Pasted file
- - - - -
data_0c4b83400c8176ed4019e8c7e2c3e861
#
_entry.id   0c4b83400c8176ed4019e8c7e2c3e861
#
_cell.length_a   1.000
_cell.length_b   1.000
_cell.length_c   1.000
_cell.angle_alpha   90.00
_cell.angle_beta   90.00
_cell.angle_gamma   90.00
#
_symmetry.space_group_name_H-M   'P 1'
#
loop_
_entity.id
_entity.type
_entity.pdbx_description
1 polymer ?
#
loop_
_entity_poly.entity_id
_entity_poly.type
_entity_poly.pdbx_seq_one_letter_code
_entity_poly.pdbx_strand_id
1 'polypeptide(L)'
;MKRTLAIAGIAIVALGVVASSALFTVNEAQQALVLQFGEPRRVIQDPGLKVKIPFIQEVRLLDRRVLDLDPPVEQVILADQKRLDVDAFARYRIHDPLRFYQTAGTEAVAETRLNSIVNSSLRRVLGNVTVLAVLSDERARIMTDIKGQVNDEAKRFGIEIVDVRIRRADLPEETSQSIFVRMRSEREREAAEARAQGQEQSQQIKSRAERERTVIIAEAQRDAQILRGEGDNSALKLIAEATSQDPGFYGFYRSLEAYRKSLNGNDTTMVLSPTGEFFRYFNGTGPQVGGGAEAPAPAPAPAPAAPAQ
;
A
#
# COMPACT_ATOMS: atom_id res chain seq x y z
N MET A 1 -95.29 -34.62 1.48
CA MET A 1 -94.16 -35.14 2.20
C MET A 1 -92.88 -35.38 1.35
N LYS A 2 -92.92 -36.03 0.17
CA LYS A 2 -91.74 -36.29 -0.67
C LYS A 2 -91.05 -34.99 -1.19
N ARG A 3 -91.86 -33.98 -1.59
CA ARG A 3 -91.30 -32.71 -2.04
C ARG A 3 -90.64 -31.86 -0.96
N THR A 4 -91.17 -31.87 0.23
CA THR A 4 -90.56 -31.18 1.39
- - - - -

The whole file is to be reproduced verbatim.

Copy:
data_0c4b83400c8176ed4019e8c7e2c3e861
#
_entry.id   0c4b83400c8176ed4019e8c7e2c3e861
#
_cell.length_a   1.000
_cell.length_b   1.000
_cell.length_c   1.000
_cell.angle_alpha   90.00
_cell.angle_beta   90.00
_cell.angle_gamma   90.00
#
_symmetry.space_group_name_H-M   'P 1'
#
loop_
_entity.id
_entity.type
_entity.pdbx_description
1 polymer ?
#
loop_
_entity_poly.entity_id
_entity_poly.type
_entity_poly.pdbx_seq_one_letter_code
_entity_poly.pdbx_strand_id
1 'polypeptide(L)'
;MKRTLAIAGIAIVALGVVASSALFTVNEAQQALVLQFGEPRRVIQDPGLKVKIPFIQEVRLLDRRVLDLDPPVEQVILADQKRLDVDAFARYRIHDPLRFYQTAGTEAVAETRLNSIVNSSLRRVLGNVTVLAVLSDERARIMTDIKGQVNDEAKRFGIEIVDVRIRRADLPEETSQSIFVRMRSEREREAAEARAQGQEQSQQIKSRAERERTVIIAEAQRDAQILRGEGDNSALKLIAEATSQDPGFYGFYRSLEAYRKSLNGNDTTMVLSPTGEFFRYFNGTGPQVGGGAEAPAPAPAPAPAAPAQ
;
A
#
# COMPACT_ATOMS: atom_id res chain seq x y z
N MET A 1 -95.29 -34.62 1.48
CA MET A 1 -94.16 -35.14 2.20
C MET A 1 -92.88 -35.38 1.35
N LYS A 2 -92.92 -36.03 0.17
CA LYS A 2 -91.74 -36.29 -0.67
C LYS A 2 -91.05 -34.99 -1.19
N ARG A 3 -91.86 -33.98 -1.59
CA ARG A 3 -91.30 -32.71 -2.04
C ARG A 3 -90.64 -31.86 -0.96
N THR A 4 -91.17 -31.87 0.23
CA THR A 4 -90.56 -31.18 1.39